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Tue, 08 Mar, 2016 02:09:48 AM
SAK approves preliminary outcome
FTimes- STT Report, Mar 8
Jyri Häkämies, the president and CEO of EK spoke on competitiveness deal in Helsinki on Monday. Photo Lehtikuva.
The Confederation of Finnish Industries (EK) is expecting involvement of all the unions under the Central Organisation of Finnish Trade Unions (SAK) in the competitive agreement.
The SAK Executive Board on Monday approved the preliminary outcome of the social contract negotiations.
The fact that 40 per cent of the SAK members would not be covered by the agreement is, however, problematic from EK’s perspective.
According to Jyri Häkämies, the president and CEO of EK, a situation in which almost half of the unions are not involved does not pave way for progress.
“In this situation today, it is not possible to establish that an agreement will be reached and signed,” Häkämies said, adding that representation of SAK unions is particularly lacking.
“Everyone must be involved in this,” Häkämies stressed.
Häkämies said he did not wish to dictate any timetable.
Earlier, at a meeting of the SAK Executive Board on Monday, the contentious decision to forward the pact for negotiation by sectoral trade unions and employers’ federations was supported by a 14-5 majority of votes cast with one abstention, said a SAK press release.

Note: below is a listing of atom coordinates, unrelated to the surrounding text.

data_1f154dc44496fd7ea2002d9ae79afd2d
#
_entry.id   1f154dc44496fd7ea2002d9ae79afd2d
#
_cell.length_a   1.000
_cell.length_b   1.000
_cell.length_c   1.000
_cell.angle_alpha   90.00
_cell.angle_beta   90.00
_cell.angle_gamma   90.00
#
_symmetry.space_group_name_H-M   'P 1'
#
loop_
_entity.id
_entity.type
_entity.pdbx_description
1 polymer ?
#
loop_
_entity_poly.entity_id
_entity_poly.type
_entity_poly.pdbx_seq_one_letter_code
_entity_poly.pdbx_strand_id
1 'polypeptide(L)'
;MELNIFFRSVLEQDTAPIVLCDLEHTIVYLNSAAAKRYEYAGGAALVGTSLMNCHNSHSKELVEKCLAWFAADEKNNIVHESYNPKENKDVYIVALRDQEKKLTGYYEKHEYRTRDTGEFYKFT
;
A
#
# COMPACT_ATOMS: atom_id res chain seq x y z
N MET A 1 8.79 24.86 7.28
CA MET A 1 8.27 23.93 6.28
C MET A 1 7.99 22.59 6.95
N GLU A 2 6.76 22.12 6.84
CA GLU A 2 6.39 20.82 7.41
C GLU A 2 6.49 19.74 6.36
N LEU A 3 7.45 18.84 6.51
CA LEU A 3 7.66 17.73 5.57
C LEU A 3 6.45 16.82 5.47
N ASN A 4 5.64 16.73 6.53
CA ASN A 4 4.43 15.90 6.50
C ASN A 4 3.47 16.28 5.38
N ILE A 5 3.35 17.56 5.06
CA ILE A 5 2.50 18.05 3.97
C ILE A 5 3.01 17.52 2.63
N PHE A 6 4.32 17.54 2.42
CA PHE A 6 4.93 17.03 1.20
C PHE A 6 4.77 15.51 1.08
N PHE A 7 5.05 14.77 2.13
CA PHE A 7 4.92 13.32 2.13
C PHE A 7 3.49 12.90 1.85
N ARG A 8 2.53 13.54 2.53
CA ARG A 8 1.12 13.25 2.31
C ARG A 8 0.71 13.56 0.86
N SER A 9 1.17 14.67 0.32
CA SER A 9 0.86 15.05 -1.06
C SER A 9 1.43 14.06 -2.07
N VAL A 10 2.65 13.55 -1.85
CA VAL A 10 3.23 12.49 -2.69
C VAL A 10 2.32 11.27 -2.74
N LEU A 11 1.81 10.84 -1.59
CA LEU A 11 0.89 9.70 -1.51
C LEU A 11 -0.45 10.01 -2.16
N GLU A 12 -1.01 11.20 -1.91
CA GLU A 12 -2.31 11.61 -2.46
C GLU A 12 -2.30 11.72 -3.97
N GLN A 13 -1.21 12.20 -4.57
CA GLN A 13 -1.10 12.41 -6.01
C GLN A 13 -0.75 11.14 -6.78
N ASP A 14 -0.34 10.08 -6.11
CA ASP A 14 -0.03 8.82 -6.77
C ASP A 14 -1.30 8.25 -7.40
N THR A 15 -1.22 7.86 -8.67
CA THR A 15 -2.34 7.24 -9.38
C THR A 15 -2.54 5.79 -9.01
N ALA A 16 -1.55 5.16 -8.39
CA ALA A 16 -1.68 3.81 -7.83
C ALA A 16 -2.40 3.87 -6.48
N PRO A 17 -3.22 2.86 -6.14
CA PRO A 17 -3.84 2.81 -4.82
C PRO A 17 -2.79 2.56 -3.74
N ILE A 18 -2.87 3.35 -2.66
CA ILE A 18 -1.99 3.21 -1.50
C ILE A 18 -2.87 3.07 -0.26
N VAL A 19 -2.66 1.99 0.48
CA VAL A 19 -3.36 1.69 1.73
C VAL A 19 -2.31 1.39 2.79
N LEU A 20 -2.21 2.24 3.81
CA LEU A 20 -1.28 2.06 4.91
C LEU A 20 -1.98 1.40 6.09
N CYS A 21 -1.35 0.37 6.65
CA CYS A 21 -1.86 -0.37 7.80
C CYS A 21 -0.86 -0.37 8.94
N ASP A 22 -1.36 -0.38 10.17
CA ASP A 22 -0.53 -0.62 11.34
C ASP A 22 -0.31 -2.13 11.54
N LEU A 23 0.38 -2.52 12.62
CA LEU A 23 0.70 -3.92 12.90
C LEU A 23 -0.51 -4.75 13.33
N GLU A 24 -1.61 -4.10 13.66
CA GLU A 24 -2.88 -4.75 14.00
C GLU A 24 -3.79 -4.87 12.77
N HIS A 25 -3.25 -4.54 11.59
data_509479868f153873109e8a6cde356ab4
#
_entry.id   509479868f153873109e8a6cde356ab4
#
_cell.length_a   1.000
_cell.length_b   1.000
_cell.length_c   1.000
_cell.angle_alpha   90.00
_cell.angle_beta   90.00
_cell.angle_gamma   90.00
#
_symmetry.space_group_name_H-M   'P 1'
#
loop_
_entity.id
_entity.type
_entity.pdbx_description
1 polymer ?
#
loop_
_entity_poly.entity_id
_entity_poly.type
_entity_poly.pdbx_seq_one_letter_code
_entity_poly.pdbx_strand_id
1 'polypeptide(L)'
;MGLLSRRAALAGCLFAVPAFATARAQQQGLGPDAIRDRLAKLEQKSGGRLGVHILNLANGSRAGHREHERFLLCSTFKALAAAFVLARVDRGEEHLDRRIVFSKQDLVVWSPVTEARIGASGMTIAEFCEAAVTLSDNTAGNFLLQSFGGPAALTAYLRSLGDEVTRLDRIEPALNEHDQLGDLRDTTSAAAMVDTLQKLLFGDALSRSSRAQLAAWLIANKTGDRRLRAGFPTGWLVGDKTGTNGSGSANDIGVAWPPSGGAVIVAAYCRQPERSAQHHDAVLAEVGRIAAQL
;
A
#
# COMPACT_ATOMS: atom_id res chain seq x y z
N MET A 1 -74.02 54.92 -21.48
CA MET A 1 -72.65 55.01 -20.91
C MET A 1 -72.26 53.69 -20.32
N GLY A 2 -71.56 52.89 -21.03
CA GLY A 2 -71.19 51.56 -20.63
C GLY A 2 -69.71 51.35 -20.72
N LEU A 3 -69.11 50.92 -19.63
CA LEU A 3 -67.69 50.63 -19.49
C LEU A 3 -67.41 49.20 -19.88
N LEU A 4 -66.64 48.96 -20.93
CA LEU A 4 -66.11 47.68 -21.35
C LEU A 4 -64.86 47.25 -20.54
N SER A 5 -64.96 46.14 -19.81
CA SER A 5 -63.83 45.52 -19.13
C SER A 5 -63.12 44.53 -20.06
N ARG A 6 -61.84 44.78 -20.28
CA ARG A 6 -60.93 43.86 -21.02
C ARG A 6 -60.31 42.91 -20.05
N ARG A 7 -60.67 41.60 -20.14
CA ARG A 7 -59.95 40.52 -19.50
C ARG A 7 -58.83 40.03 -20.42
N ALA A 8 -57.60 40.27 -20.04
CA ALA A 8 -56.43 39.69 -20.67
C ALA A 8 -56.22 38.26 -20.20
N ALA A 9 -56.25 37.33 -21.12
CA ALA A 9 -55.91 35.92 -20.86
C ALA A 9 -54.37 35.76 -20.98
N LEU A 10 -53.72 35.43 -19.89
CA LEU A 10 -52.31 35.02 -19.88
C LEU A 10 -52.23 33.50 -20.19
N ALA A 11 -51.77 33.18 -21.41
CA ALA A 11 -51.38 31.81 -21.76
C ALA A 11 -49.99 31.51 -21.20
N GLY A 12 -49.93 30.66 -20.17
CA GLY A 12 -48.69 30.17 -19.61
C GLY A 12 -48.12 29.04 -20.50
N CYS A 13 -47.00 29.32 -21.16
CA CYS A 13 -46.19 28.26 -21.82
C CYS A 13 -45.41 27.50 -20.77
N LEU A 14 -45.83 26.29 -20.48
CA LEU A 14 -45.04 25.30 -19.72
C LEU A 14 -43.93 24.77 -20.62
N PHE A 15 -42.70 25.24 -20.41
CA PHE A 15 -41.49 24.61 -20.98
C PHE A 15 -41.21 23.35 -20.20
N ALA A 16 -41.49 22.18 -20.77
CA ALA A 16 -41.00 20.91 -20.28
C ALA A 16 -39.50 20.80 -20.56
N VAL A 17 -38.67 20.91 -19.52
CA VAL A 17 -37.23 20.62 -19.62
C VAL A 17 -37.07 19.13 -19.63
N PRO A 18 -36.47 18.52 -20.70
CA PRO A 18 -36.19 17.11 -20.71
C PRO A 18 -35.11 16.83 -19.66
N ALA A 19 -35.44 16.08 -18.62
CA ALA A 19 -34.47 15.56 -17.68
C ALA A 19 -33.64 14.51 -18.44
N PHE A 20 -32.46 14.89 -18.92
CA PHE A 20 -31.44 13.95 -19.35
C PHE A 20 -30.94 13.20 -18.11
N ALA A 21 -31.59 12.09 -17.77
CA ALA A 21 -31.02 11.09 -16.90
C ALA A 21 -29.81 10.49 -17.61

SAK President Lauri Lyly at a meeting on competitiveness deal in Helsinki on Monday. Photo Lehtikuva.
The SAK decision requires the Finnish government to comply with the competitiveness package by cancelling 1.5 billion euros in expenditure cuts and tax hikes, and reducing income taxes.
“We now expect businesses to shoulder the responsibility of investing, with support from the government to get things moving. Finland needs employment and public investment that encourages investment in the private sector as well. The business community and the government are responsible for making this happen,” SAK President Lauri Lyly said in a statement.
Finance Minister Alexander Stubb meanwhile said the ball was in the court of the labour marker organisations.
Stubb said the task of the labour market groups is to ensure how comprehensive the negotiations ought to be in terms of the representation of unions.
“It is their task to ensure that negotiations kick off as comprehensively as possible. They [labour market organisations] will decide the extent of coverage,” said Stubb upon his arrival in Brussels for the meeting of the EU finance ministers.
The national labour and employer confederations reached a negotiated settlement on a general labour market agreement or Competitiveness Pact on February 29. 
The new pact was already approved a week ago by Finland’s other national confederations, gaining support from the Confederation of Unions for Professional and Managerial Staff in Finland (Akava) and the Finnish Confederation of Professionals (STTK) representing employees, and from the Confederation of Finnish Industries (EK) and the Commission for Local Authority Employers (KT) on the employers’ side.
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